LANSING: Emergency crews rescued four of 17 miners who were stuck for hours in an elevator 900 feet underground at a central New York salt mine that’s the deepest in the Western Hemisphere, officials said Thursday.
Mark Klein, a spokesman for Minneapolis, Minnesota-based Cargill Inc., said four miners were hoisted to the surface in a basket around 7 a.m. at the company’s Cayuga Salt Mine in Lansing, in the Finger Lakes region about 40 miles outside Syracuse.
Efforts to rescue the other 13 miners were continuing. Klein said they were not in danger.
Klein said the elevator — large enough to accommodate a forklift — got stuck around 10 p.m. Wednesday while descending to the floor of the 2,300-foot-deep mine. Emergency workers were able to communicate via radio with the miners, who had blankets, heat packs and other supplies lowered to them.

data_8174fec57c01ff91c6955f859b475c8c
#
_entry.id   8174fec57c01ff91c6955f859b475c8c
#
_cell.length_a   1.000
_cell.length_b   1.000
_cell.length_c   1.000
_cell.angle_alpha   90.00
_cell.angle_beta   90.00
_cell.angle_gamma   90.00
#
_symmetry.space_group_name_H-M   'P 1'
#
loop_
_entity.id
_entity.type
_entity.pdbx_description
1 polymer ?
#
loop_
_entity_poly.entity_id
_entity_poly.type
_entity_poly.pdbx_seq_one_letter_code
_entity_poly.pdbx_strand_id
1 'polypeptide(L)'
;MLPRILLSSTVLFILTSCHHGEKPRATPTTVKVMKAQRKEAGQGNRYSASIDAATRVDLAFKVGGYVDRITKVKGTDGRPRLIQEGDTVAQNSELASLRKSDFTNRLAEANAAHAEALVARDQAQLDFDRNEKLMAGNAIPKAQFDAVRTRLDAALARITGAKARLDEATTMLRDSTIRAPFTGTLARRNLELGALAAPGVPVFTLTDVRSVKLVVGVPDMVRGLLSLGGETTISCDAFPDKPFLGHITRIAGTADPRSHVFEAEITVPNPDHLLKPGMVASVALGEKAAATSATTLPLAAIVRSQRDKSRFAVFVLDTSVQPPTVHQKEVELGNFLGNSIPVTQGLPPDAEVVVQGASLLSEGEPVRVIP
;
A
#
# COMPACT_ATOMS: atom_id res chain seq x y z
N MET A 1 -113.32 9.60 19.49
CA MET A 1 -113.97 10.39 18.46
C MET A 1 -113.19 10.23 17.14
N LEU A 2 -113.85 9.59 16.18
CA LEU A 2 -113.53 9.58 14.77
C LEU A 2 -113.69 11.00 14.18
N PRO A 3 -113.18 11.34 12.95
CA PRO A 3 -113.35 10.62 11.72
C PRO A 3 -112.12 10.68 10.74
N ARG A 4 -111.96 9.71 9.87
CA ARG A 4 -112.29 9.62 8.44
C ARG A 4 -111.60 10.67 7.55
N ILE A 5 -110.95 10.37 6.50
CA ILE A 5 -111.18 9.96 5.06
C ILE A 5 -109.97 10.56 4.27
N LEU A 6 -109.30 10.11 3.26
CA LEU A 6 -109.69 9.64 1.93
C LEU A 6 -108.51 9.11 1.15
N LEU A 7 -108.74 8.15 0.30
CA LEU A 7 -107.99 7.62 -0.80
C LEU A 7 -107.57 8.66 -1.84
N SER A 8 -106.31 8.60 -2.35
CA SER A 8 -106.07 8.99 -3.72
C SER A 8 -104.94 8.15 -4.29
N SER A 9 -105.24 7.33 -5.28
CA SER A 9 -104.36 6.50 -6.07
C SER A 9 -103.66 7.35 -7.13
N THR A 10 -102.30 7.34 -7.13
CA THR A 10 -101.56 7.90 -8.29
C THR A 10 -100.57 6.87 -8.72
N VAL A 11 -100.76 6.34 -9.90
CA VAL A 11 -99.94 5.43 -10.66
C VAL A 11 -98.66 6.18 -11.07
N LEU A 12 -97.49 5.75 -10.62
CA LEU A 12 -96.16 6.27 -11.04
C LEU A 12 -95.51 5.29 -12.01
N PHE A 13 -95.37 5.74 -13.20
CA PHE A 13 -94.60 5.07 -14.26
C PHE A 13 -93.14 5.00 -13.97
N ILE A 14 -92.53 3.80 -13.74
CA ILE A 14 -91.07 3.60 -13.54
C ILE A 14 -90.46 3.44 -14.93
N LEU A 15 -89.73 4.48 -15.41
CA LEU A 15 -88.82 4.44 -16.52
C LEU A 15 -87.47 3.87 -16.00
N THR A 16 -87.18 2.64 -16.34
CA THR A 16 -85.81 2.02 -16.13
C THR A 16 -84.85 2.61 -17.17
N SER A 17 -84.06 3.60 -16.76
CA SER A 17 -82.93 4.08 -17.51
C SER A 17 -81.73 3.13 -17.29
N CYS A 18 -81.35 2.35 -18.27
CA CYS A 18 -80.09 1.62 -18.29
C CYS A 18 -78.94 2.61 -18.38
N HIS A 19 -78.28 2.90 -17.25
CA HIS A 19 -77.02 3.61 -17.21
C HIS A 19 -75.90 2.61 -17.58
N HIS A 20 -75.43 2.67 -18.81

The mine, which Klein said is the deepest salt mine in the Western Hemisphere, produces road salt that is shipped throughout the northeastern United States. The is located on the shore of Cayuga Lake and extends beneath its waters.
Mining at the Lansing site began 100 years ago. Cargill bought the mine in 1970 and today employs 200 workers at the operation, Klein said.
The company conducts evacuation drills annually, Klein said.
“While we hope to never make use of that practice, it’s helping us today,” he said.